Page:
Ford Motor Company (F), General Motors Company (GM): Volkswagen, King of The Chinese Road

Last month I wrote about Ford Motor Company (NYSE:F)’s China Strategy, highlighting the important trends in the Chinese market, and how important it was for Ford Motor Company (NYSE:F), a late entrant, to gain market share in the world’s largest auto market.

Ford Motor Company (NYSE:F)As fast as Ford Motor Company (NYSE:F) is likely to grow, it’s worthwhile to take a closer look at the Chinese auto market leader Volkswagen and see what they have planned for the next decade to remain the market leader.

In 2012, Volkswagen outpaced the Chinese Auto industry handily, growing 25% compared to the country’s 9%, losing out only to Ford Motor Company (NYSE:F), which came off a much smaller base.

Volkswagen has been in China for 28 years, and still continues to have a first mover advantage, having built up extensive dealerships and a vast knowledge of Chinese customers’ taste and preferences. Much of its success comes from building cars to reflect these choices. Besides, it has not stinted on making 95% of its models, and all of its latest models, available in China. China is actually Volkswagen’s largest market, accounting for 2.8 million out of its 9 million vehicles sold in 2012.

Key growth drivers in China

Volkswagen forecasts the Chinese auto market to grow at a CAGR of 6%-8% in the next eight years from 2013-2020, and its production and sales to grow faster, between 8%-9%.

In Q1, 2013, Volkswagen grew sales 21% compared to Ford Motor Company (NYSE:F)’s 54%, increasing its market share 0.6%, while Ford Motor Company (NYSE:F) grew 1.3% and Hyundai 1.5%.  General Motors Company (NYSE:GM) and Toyota Motor Corporation (ADR) (NYSE:TM)’s lost 0.5% and 1.4%, respectively.

The Chinese government in its typical top-down fashion wants to “encourage”

  • Consumption-driven demand
  • Emphasize domestic production, with more focus on innovation
  • De-emphasize imports of products that can be made in China
  • Expand further out into the hinterland, with emphasis on Metro urban hubs or mega cities
  • Be more selective of foreign investments

All these trends help Volkswagen.

  • It has 17 plants in the Asia Pacific region, second only to Europe’s 67
  • It plans to increase its dealer network by 50% mostly in the West and the South, previously underdeveloped areas, dovetailing into the government’s strategy
  • Volkswagen has innovated and developed new technology in building the first long wheel base model for China for the Audi A6L and developing the premium Audi limousine, the Audi 4L, locally
  • Further tipping its hat to the rural market, it is opening the new plant in Urumqi in Western China
  • Audi was a big reason for Volkswagen’s China success and with China’s luxury car market expected to outpace the US by 2020, expect Audi to remain on top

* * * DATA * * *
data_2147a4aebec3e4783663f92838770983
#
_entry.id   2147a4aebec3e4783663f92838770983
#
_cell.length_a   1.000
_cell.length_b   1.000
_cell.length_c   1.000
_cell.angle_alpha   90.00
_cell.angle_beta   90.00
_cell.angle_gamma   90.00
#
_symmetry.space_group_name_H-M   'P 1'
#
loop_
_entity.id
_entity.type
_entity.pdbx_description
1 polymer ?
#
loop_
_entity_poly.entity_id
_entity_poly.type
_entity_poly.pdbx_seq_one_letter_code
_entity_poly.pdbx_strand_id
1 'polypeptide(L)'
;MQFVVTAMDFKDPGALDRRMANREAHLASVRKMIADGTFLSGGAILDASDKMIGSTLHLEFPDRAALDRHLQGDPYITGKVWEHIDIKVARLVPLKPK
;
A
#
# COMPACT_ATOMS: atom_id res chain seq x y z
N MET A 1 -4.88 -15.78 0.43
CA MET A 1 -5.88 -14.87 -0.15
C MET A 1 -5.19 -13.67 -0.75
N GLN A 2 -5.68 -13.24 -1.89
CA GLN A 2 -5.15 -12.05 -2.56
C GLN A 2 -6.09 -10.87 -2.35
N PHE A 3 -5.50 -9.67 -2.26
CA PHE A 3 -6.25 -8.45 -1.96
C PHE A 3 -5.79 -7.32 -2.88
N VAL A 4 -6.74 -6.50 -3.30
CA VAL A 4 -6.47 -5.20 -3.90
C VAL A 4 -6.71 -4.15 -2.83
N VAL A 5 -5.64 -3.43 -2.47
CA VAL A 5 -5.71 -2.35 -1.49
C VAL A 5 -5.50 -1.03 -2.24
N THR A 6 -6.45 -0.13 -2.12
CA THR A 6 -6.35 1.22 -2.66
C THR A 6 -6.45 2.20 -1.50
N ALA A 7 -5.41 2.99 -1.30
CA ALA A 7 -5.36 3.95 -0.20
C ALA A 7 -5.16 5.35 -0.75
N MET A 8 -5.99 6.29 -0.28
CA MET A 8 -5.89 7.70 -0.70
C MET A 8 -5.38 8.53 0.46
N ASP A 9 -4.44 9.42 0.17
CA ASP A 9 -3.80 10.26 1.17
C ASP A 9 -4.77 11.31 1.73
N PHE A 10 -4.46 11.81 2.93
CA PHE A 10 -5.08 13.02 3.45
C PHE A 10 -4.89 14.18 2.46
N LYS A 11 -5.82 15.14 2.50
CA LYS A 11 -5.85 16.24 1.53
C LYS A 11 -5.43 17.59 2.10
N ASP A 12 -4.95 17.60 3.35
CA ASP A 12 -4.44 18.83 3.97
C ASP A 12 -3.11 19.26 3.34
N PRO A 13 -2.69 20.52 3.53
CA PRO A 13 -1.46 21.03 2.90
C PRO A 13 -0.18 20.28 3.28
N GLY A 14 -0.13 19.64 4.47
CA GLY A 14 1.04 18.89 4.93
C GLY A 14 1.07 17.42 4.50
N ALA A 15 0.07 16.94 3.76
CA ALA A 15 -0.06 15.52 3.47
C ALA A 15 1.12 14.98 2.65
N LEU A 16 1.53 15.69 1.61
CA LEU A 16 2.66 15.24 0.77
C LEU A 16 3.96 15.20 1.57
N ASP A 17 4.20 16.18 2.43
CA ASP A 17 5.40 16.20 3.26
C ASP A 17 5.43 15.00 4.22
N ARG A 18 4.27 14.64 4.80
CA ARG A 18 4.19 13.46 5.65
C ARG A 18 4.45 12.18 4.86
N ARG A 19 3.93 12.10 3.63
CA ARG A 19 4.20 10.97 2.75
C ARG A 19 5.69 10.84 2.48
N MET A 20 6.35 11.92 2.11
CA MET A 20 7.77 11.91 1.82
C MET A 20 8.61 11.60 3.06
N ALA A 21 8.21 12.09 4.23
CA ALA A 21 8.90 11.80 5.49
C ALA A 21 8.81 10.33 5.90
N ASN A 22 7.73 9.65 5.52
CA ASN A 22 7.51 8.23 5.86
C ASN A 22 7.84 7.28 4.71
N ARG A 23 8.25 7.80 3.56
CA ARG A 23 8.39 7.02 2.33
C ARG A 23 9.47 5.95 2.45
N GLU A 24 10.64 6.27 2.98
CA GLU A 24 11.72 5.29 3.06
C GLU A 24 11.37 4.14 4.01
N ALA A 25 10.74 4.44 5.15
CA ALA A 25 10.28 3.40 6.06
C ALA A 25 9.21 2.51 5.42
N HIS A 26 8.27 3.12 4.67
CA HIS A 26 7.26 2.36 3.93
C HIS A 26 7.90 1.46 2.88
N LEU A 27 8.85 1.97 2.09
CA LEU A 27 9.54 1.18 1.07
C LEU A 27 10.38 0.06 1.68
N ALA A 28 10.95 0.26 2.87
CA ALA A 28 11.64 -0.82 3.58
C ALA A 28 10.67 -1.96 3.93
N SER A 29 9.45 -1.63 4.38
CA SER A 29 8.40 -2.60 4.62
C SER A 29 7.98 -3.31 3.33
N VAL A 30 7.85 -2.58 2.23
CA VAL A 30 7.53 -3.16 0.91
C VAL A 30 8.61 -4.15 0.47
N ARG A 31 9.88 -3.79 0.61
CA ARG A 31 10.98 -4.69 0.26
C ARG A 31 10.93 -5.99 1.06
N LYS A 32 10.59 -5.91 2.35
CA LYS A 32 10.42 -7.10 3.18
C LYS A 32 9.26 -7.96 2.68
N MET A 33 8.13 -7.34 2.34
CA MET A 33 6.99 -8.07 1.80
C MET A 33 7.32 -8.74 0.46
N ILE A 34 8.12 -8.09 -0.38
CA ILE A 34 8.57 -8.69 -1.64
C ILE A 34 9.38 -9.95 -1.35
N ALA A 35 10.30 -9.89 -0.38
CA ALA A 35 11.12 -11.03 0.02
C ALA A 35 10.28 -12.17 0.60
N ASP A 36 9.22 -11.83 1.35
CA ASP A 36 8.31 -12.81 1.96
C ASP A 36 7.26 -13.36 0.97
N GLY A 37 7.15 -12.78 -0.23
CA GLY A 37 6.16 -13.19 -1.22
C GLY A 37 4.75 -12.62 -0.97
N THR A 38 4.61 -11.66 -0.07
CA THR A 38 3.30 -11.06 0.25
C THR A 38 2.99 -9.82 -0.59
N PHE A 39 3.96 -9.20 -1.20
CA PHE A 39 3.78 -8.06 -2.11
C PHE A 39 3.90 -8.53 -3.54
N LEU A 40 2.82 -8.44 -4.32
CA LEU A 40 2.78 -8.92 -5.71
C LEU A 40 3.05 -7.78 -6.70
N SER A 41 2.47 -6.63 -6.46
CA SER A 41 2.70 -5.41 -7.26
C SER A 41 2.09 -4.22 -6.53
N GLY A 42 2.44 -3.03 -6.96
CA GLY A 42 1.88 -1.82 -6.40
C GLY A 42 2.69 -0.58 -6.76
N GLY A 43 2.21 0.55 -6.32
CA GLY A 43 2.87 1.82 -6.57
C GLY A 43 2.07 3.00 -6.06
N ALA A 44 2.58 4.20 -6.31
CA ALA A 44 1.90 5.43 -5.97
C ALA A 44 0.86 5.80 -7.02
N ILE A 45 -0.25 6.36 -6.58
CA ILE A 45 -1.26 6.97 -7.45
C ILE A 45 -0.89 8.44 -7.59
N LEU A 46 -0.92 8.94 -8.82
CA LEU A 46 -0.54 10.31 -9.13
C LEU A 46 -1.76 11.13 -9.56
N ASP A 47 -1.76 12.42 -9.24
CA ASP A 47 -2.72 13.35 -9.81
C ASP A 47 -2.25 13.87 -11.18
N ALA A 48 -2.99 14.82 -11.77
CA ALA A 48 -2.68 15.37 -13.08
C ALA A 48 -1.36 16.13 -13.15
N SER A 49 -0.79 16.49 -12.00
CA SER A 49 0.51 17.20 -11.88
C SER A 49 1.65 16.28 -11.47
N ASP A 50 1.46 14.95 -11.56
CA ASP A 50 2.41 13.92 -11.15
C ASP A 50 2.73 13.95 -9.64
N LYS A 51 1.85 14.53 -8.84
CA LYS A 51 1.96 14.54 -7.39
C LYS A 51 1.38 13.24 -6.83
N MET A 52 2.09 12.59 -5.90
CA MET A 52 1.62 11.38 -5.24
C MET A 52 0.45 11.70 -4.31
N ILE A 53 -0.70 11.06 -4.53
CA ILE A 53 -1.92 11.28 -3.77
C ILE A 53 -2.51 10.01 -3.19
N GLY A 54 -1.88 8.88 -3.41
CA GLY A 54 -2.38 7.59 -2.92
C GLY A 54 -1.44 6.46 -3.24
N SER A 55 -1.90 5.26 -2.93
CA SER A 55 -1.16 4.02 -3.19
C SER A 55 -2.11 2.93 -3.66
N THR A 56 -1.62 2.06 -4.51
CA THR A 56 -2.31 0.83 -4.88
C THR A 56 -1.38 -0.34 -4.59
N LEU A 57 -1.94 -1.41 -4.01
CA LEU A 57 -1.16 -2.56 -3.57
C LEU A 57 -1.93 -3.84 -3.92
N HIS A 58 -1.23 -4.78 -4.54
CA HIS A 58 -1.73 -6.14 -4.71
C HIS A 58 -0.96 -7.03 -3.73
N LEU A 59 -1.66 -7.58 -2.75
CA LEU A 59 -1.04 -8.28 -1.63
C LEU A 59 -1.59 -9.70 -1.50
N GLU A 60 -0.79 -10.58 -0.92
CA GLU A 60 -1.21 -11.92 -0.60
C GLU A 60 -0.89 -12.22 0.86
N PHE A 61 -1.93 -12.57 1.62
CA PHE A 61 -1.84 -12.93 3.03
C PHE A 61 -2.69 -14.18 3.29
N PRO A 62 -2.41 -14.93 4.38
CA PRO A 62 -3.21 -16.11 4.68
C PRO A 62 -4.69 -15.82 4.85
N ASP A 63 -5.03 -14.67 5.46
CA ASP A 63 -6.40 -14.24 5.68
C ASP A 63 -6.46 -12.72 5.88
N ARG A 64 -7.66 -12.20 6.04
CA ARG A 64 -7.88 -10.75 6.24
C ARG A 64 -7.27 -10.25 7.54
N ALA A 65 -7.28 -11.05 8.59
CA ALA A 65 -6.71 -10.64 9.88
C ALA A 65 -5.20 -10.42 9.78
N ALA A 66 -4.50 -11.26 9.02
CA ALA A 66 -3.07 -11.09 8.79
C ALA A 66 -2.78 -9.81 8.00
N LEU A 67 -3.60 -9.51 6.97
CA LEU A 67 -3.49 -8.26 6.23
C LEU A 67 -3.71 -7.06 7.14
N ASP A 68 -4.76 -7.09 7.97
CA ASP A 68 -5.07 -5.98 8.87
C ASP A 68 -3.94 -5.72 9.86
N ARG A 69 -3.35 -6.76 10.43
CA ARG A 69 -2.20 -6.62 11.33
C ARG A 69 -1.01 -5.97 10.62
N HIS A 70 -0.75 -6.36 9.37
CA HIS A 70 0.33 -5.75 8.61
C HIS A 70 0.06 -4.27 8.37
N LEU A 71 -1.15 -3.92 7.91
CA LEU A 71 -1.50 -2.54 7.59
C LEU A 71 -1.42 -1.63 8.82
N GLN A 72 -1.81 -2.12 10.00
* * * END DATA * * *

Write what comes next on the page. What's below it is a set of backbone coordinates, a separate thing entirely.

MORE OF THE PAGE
Ford is likely to benefit from the same reasons as Volkswagen, especially in the less developed areas and is spending $5 billion in the next three years, opening 5 plants and introducing 15 models.

General Motors Company (NYSE:GM), led by Buick, increased vehicle sales by 13% in Q1 2013. It however lost market share due to better performances from Ford and Volkswagen. General Motors Company (NYSE:GM) also plans to be a big spender in the next four years, pumping in $11 billion along with its partners into the Chinese economy.

Laggard Toyota Motor Corporation (ADR) (NYSE:TM), the world’s largest car maker has struggled in China with only 4% market share, its April 2013 drop of 6.5% was its 9th drop in 10 months. It too plans to expand its presence in China increasing capacity to 1.2 million vehicles by 2015.

Estimates China Volkswagen Ford Motor (NYSE:F) General Motors Toyota Motor
Market Cap $ Bn 96.5 61.3 47.4 192.1
P/S % 38 38 26 86
M Size 2012 18.9 2.8 .7 1.9 .8
M Growth 2012 9 25 54 12
M Growth 2013-20 % 6 to 8 7-9 20-25 11 15
Planned Capacity
4 Mn by 2018 1.5 Mn by 2015 N/A 1.2 Mn by 2015
Planned Cap-Ex
– $ Bn
9.8 5 11* N/A

* With Partners

Unlike Detroit, German engineering never lost its edge nor its brand image. As Volkswagen makes its comeback in America its emphasis is on “German Engineering.”

I own stock in Ford and plan to hold it for at least another three to five years. While I don’t own Volkswagen yet, its continued strength in growth markets such as China, huge brand recognition worldwide and the vigor and dynamism brought by the new team, suggests that the market is underpricing Volkswagen at only 38% of sales. Time to take a closer look.

The article Volkswagen, King of The Chinese Road originally appeared on

Bobby Shethia has a position in Ford. The Motley Fool recommends Ford and General Motors. The Motley Fool owns shares of Ford. Bobby is a member of The Motley Fool Blog Network — entries represent the personal opinion of the blogger and are not formally edited.

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